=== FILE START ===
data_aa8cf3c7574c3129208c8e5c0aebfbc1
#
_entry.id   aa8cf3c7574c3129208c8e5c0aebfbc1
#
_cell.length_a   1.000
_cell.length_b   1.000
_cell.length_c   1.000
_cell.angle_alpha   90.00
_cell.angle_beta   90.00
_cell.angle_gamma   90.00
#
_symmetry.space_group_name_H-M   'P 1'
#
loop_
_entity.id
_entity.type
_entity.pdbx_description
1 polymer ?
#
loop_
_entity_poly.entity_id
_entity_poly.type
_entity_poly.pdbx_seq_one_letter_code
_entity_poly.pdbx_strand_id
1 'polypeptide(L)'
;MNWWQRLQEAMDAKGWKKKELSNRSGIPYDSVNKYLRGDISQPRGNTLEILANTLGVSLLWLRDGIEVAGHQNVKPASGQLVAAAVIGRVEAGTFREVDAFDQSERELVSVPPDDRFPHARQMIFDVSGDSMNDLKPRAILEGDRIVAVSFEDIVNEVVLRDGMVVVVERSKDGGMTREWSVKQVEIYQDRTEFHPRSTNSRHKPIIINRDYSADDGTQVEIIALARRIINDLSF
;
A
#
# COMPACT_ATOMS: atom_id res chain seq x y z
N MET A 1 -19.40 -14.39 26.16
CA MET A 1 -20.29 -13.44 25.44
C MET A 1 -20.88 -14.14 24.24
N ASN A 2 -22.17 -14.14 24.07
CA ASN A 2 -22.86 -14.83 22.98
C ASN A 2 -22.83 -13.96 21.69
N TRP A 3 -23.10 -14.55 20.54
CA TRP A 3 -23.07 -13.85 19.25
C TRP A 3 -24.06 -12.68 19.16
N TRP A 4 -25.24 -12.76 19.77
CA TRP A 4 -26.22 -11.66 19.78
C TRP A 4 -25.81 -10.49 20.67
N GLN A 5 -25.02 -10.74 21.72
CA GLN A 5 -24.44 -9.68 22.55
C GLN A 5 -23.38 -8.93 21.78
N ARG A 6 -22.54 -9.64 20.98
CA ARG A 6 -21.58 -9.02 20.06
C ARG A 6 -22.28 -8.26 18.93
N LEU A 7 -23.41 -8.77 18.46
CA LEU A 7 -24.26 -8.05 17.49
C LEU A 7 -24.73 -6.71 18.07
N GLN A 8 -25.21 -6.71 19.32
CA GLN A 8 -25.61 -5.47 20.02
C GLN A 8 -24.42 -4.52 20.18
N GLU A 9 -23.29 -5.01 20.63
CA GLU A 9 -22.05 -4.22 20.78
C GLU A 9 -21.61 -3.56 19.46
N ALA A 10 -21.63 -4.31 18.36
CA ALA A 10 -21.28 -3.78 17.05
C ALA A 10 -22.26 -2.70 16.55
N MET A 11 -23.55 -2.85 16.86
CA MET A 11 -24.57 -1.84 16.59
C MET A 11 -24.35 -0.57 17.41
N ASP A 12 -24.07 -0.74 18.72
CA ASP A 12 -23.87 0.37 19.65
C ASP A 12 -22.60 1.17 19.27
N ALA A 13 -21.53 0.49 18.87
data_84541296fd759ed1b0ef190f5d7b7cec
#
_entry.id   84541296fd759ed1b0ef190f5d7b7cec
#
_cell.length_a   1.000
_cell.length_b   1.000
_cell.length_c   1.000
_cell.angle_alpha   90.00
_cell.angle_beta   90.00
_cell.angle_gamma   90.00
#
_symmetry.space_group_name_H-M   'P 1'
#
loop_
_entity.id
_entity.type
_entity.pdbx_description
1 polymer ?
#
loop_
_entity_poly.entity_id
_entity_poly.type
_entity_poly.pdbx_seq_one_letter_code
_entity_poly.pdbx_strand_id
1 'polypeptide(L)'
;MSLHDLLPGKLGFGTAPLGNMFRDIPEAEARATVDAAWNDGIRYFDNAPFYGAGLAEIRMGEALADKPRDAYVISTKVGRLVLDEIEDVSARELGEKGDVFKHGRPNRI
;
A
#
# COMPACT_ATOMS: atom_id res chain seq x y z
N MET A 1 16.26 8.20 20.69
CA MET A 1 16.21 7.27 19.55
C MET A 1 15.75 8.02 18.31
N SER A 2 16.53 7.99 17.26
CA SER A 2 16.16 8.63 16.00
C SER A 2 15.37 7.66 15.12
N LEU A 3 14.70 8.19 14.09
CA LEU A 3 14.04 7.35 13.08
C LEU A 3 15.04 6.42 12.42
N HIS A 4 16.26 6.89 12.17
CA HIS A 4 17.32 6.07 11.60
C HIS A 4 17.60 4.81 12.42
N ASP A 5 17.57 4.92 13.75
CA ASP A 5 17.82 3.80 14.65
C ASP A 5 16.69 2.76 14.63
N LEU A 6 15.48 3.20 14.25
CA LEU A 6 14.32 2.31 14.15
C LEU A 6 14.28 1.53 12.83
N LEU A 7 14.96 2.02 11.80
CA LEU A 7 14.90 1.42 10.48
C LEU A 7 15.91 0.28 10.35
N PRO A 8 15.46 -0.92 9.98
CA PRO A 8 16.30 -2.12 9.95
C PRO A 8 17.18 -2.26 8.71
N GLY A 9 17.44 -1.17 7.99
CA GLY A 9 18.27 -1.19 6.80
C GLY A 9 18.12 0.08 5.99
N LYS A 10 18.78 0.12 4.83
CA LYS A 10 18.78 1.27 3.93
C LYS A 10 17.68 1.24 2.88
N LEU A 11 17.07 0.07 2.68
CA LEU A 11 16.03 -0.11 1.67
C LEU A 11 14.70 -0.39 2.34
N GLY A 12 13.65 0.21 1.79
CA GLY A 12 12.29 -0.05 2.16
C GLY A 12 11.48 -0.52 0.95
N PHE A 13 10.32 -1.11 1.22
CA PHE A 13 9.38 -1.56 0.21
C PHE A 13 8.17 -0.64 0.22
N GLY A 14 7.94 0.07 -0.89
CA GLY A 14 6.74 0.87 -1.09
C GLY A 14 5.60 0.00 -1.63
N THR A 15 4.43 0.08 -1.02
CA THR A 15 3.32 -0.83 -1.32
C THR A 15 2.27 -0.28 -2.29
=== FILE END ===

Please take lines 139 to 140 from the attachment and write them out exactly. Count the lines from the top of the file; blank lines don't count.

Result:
C GLY A 14 5.60 0.00 -1.63
N THR A 15 4.43 0.08 -1.02